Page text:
Michigan could end 'spoiled' elections with instant runoff voting
By Douglas Campbell
Published November 14th 2006 in The Detroit News
'Tis November. Leaves are falling, Lucy snatched the football away from Charlie Brown, and Democrats are whining that the Green Party spoiled an election.
In the election for the Michigan Senate, Republican John Pappageorge, Democrat Andy Levin and Green Kyle McBee each received a minority of the vote in District 13, which covers part of Oakland County. Pappageorge received a plurality -- more votes than anybody else -- and will be the district's senator. Democrats say that because Levin and McBee, combined, received more votes than Pappageorge, Levin should get the Senate seat.
I understand their disappointment, after spending close to a $1 million campaigning for this one Senate seat, including $364,600 of soft money from the Senate Democratic Fund, a similar amount from political action committees and much of the remainder from lawyers and chief executives (for a job that pays $79,650 a year).
Minority votes don't win
Correct me if I'm clueless here: Which part of receiving a minority of the vote entitles you to expect to win? Some are howling that the election was "spoiled" because "the left" was divided between Democrats and Greens, and "the right" won the Senate seat.
I don't see it as spoiled so much as the inevitable outcome of our first-past-the-post style of elections. Somebody wins, everybody else loses. If you earn a minority of the vote, you should expect to lose.
Our system doesn't allocate 3 percent of the seats in Congress to parties that receive 3 percent of the vote, or there would be three Green senators and 13 Green representatives in Washington, D.C.
McBee accepted no soft money, corporate contributions or PAC money. It's the Green Party way - we have unilaterally implemented campaign finance reform and remain 100-percent lobbyist-free. Almost everyone wants to see obscene sums of money out of political campaigning and we have formed a new political party that does precisely that.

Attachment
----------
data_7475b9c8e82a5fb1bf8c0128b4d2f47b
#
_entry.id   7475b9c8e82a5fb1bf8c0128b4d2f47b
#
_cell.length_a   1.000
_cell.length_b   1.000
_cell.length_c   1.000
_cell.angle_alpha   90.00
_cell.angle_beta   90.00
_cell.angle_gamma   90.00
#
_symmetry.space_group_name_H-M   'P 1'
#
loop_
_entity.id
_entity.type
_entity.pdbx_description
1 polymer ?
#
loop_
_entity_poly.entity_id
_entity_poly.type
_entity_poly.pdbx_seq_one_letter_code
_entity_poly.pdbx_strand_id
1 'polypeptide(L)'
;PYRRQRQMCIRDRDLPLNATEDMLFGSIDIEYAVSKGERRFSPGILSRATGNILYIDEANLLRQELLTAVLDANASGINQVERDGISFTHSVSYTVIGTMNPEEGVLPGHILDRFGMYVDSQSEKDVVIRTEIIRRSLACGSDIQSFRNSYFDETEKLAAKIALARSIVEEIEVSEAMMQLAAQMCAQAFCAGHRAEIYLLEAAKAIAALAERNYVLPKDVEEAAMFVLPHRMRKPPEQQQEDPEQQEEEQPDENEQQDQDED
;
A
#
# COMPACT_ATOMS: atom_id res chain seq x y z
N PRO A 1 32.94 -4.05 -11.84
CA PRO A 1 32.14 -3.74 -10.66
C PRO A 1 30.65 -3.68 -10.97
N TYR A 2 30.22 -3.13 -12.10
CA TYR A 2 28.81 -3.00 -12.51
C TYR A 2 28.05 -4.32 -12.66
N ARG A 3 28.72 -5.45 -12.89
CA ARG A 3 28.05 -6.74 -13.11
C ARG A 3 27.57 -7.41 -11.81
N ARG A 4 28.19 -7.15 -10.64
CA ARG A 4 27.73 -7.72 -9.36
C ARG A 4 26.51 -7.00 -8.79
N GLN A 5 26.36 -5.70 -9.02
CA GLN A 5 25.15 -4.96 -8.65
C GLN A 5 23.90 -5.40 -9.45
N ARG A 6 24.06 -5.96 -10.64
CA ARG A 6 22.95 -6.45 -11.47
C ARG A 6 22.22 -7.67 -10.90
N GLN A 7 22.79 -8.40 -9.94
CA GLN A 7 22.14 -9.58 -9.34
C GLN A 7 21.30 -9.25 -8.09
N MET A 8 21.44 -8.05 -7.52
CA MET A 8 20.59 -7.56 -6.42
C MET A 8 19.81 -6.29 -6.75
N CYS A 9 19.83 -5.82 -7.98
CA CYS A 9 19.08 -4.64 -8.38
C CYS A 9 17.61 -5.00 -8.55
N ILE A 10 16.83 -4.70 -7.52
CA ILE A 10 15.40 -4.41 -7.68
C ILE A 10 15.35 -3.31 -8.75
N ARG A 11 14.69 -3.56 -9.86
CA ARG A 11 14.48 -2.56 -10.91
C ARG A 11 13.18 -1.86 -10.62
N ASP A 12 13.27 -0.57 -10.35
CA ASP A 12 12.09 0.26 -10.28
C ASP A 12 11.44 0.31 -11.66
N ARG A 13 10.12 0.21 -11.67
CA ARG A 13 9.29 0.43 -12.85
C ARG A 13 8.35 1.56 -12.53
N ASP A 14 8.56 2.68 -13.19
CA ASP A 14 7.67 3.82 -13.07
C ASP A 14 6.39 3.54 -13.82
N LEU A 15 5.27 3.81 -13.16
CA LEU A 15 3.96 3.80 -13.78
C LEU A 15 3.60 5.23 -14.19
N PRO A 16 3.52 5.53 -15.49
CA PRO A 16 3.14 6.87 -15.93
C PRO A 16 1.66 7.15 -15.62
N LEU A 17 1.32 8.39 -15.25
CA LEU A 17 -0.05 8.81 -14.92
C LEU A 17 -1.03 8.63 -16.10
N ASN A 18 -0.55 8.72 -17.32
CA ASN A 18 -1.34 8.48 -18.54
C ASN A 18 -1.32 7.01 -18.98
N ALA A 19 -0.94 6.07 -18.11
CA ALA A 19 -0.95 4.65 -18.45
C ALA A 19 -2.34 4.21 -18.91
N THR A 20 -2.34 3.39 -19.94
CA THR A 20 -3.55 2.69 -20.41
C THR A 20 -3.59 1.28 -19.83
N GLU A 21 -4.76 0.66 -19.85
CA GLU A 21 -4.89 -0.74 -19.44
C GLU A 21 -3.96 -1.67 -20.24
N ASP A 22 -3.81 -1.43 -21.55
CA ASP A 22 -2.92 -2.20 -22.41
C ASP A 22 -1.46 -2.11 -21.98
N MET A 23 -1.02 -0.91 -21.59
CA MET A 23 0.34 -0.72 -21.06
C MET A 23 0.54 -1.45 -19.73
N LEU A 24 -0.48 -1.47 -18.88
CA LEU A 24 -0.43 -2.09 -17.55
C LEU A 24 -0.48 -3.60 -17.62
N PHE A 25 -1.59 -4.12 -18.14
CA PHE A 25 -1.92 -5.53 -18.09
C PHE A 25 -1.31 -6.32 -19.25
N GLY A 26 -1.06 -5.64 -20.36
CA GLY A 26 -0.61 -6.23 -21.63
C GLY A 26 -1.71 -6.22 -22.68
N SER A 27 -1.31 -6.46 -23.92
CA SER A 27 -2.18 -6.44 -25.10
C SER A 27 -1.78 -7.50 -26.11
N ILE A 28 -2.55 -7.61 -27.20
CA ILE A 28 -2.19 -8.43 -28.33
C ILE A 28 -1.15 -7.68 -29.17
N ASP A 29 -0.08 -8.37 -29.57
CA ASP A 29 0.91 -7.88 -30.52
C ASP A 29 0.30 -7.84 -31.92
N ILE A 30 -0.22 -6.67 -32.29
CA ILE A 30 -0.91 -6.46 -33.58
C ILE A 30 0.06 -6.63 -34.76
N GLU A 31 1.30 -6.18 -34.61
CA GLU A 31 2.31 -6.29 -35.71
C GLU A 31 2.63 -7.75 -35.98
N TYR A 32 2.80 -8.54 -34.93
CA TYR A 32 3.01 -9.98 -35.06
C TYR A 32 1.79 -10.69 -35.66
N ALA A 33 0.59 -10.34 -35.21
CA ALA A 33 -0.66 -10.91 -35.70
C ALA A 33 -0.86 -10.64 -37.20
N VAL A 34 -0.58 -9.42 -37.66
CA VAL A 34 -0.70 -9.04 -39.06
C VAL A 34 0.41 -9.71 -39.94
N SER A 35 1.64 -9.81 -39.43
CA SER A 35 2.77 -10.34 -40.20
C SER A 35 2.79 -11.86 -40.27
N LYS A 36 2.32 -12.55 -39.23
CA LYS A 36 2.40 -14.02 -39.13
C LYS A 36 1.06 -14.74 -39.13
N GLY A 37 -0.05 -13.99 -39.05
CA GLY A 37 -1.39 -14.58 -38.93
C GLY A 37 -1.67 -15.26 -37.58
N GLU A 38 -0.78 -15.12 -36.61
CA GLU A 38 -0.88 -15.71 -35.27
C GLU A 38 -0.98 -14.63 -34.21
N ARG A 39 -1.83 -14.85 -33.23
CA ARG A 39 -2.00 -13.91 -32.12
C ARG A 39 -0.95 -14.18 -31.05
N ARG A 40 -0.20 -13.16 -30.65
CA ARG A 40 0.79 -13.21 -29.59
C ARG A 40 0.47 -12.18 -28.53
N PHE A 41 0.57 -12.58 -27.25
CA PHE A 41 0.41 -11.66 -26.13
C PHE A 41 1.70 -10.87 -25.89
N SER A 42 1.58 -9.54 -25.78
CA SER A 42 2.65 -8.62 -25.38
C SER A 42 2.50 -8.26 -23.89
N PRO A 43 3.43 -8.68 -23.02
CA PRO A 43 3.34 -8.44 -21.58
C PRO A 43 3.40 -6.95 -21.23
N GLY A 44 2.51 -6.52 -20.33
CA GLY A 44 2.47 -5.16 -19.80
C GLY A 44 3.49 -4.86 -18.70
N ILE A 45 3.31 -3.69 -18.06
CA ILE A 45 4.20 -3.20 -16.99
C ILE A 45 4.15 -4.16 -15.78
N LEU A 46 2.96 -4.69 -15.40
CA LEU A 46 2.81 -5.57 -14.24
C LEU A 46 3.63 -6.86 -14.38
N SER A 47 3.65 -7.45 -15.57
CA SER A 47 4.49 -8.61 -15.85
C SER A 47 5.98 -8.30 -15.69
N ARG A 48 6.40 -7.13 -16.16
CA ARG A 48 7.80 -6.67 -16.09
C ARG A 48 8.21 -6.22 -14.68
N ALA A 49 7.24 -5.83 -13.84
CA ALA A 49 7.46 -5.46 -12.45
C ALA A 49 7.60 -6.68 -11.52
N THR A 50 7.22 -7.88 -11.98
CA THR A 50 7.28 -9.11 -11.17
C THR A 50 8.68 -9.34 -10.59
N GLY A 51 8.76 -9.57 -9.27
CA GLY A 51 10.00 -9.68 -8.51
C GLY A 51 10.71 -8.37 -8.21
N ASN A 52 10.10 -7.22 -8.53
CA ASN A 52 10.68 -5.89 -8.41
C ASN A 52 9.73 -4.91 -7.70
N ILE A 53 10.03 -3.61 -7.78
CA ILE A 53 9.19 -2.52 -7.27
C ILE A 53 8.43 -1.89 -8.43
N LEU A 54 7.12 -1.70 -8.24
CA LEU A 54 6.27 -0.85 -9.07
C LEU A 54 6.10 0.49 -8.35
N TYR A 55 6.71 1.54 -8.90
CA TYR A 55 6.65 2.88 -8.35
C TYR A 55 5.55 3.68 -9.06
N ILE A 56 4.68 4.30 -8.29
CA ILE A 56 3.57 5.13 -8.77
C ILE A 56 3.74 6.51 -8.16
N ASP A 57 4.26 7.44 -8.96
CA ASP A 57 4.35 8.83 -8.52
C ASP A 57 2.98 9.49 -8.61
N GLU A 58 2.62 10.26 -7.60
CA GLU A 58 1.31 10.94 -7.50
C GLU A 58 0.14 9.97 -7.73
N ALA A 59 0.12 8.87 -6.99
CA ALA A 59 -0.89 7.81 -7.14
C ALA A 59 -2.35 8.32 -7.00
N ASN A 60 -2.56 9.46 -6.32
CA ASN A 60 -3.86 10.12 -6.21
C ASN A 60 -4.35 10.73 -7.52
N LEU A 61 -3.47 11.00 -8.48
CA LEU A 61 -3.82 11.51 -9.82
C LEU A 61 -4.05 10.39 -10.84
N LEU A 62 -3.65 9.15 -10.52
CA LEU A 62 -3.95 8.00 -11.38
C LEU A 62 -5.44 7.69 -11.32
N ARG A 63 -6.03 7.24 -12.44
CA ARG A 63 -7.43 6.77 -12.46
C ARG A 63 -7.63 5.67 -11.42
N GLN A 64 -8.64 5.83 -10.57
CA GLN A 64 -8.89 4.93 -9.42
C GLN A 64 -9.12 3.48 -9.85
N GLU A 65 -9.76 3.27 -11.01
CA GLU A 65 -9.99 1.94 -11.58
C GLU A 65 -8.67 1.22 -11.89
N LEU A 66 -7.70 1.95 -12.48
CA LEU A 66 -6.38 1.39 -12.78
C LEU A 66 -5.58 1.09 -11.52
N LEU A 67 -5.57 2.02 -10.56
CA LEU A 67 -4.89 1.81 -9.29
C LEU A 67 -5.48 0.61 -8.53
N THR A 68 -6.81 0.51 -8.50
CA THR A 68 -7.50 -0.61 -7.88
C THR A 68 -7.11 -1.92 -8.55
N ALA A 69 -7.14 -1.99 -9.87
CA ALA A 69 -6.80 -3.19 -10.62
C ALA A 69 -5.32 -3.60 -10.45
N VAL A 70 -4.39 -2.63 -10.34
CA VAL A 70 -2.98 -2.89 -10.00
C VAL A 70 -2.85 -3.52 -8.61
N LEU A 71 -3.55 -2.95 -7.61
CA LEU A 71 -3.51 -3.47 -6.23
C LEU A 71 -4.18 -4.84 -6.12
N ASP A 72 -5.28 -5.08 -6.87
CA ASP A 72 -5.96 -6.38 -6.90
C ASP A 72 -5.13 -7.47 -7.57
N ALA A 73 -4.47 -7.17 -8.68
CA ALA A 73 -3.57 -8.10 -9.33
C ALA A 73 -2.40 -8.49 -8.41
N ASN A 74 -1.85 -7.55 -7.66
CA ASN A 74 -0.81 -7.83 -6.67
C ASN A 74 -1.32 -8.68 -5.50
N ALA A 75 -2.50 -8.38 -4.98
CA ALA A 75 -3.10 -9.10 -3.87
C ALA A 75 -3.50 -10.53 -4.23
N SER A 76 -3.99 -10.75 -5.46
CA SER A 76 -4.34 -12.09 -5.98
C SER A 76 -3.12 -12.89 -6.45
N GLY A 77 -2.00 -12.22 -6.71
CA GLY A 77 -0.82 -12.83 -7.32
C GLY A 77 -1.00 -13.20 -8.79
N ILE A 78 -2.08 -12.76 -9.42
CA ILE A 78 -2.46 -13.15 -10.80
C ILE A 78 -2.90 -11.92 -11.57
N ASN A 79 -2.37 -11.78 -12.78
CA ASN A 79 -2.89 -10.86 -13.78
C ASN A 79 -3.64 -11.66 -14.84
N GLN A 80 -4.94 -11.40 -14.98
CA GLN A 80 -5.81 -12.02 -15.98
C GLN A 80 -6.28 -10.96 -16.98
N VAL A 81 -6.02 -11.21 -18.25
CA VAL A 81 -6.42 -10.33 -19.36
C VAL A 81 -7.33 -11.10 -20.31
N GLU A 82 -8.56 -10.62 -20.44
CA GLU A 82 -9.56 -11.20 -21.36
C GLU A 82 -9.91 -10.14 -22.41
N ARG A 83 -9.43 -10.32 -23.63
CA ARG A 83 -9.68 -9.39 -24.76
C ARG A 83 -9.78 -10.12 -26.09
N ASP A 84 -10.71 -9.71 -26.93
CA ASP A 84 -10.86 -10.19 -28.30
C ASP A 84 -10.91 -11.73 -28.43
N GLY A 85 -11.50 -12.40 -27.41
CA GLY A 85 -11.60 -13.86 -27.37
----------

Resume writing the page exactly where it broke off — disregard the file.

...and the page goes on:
But because McBee spent less than 1 percent of what Levin did advertising in media outlets, he encountered a near-perfect news blackout from those media outlets.
Green's campaign reforms
Yes, the Green Party has a plan for campaign finance reform. We may be best known for protecting and restoring the natural environment, but becoming active in politics is necessary to achieve that. Wangari Maathai, recipient of the 2004 Nobel Peace Prize and the founder of the Green Belt Movement in Kenya, probably says it best:
"It is very, very important for the world to recognize the linkage between good management of the environment, sustainable and efficient management of our environment and resources, and equitable distribution of these resources on one side, and democratic space and peace. If we are going to manage our resources sustainability, efficiently, if we are going to share them equitably, we need democratic space. It is impossible to manage resources responsibly and sustainably in a dictatorship, because in such a situation you have a few people controlling the resources at the expense of the many, and therefore, you cannot have peace. Sooner or later, you have conflict."
Try new voting system
The United States may not be a dictatorship, but we do have a few people controlling the resources at the expense of the many.
We have a plan for eliminating spoiled elections, too: Instant Runoff Voting, which we've been promoting since day one. Under this system, you mark both your first and second choices. It makes it unnecessary to choose the lesser of two weasels, enables you to mark both your true preference and your fallback choice, mathematically eliminates the possibility of spoiled elections, eliminates the need for primary elections and assures no candidate is elected without a majority.
We just haven't found anybody in the Legislature who's interested in preventing spoiled elections.
The Green party is not going away, and we're not giving up. We're trying to bring true democracy to America, not just a pendulum swinging between Democrats and Republicans. A nation accustomed to 31 flavors of ice cream needs much more than just two bipolar political parties.
Ideally, we'd have at least five strong political parties, no two of which can form a majority. But just having one or two strong minor parties, which could prevent one traditional party or the other from gaining and abusing a majority, would be a great start.